Neighborhood Environment, Self-Efficacy, and Physical Activity in Urban Adolescents
American Journal of Health Behavior Volume 35, Number 6, ISSN 1087-3244
Objectives: To test the pathways between perceptions of built environment factors and physical activity in urban youth. Methods: Three hundred fifty high school students' perceptions of neighborhood, and barrier self efficacy were measured by a Web survey. Physical activities were assessed using a one-week diary and accelerometers. Results: Land-use mix/accessibility and neighborhood satisfaction had direct pathways to walking. Barrier self-efficacy had a direct pathway to walking. In addition, land use, specifically neighborhood accessibility, influenced adolescents' walking behavior via self-efficacy. Similar pathways were found in MVPA models. Conclusions: Neighborhood factors appear to work together with self-efficacy to facilitate physical activity.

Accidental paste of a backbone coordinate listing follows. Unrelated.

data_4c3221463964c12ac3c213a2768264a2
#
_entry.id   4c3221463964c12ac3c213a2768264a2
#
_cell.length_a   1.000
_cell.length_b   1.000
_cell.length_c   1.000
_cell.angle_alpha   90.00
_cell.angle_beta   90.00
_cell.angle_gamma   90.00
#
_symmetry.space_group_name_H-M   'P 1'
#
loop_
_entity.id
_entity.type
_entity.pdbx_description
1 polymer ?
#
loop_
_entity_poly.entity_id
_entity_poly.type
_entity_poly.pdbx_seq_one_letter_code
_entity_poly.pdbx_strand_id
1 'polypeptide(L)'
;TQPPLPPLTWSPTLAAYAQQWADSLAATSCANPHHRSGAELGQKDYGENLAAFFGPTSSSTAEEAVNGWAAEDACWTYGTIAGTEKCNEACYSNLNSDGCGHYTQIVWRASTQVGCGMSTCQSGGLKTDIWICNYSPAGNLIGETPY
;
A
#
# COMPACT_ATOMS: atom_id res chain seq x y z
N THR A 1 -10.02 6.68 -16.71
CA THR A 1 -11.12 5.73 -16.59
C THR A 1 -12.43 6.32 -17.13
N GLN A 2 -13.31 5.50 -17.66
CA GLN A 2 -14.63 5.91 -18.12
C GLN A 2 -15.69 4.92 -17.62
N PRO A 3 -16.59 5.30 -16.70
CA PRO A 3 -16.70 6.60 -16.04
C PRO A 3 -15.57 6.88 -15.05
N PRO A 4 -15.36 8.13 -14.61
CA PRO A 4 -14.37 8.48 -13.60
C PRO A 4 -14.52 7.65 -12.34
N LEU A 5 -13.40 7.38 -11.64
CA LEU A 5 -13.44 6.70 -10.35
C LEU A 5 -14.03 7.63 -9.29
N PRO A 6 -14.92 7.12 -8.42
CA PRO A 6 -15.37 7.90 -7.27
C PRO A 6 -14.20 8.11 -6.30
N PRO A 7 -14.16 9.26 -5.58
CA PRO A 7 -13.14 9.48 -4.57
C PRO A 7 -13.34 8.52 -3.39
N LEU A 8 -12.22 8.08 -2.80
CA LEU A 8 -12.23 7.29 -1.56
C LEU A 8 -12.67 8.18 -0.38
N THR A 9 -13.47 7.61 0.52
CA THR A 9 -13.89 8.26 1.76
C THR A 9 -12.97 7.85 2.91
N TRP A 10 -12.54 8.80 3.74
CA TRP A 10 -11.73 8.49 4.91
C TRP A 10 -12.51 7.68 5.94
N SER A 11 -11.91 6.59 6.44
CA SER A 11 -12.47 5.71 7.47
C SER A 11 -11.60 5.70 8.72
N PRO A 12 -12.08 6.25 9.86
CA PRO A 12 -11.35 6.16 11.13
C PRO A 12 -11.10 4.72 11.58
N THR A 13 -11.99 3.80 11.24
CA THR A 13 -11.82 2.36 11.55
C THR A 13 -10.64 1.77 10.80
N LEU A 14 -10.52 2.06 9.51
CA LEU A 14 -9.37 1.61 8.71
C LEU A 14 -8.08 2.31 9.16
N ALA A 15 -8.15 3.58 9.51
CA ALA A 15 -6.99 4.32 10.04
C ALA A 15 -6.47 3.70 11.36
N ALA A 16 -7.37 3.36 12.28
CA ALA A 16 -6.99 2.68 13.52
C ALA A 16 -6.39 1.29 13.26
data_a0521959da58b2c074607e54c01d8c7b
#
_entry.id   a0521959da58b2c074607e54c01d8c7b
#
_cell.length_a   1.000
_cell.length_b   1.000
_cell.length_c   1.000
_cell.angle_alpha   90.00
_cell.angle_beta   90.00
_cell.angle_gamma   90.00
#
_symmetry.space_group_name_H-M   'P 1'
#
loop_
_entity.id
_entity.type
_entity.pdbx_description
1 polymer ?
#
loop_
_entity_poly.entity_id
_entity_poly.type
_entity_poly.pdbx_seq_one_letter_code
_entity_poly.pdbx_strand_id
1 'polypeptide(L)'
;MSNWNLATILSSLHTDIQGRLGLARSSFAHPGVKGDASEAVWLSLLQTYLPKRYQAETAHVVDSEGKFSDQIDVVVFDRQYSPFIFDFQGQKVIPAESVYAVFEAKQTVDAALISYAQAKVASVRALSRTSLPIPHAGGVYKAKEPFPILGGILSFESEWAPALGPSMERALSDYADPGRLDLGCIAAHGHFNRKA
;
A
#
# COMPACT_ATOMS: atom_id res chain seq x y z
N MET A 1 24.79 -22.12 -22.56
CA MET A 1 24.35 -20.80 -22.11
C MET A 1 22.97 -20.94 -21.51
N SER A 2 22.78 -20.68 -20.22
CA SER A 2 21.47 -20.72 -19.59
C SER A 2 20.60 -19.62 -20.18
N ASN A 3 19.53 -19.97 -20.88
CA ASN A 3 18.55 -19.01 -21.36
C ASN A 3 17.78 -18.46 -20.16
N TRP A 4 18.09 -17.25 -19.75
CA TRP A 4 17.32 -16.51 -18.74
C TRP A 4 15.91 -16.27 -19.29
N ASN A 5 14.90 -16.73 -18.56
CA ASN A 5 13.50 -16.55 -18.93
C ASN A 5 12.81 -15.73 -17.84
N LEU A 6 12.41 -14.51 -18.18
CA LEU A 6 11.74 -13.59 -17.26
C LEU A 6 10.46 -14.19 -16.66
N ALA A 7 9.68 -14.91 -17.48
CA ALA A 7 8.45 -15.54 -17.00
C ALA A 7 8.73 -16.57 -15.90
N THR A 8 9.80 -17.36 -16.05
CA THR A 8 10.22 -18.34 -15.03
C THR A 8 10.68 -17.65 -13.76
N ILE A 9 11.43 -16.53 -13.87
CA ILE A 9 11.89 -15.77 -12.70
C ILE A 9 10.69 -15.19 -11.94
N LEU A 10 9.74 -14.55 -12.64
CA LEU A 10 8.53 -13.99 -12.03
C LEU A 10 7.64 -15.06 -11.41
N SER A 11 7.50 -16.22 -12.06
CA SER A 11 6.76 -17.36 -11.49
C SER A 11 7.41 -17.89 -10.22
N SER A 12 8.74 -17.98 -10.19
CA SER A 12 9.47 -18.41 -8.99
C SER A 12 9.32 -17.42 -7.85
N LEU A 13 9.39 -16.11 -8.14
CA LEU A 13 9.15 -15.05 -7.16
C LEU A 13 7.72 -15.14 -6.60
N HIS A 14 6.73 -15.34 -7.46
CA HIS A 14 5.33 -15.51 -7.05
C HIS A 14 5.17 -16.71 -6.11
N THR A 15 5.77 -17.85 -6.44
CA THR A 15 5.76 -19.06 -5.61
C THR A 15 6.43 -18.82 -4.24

Voorhees, C.C., Yan, A.F., Clifton, K.J. & Wang, M.Q. (2011). Neighborhood Environment, Self-Efficacy, and Physical Activity in Urban Adolescents. American Journal of Health Behavior, 35(6), 674-688.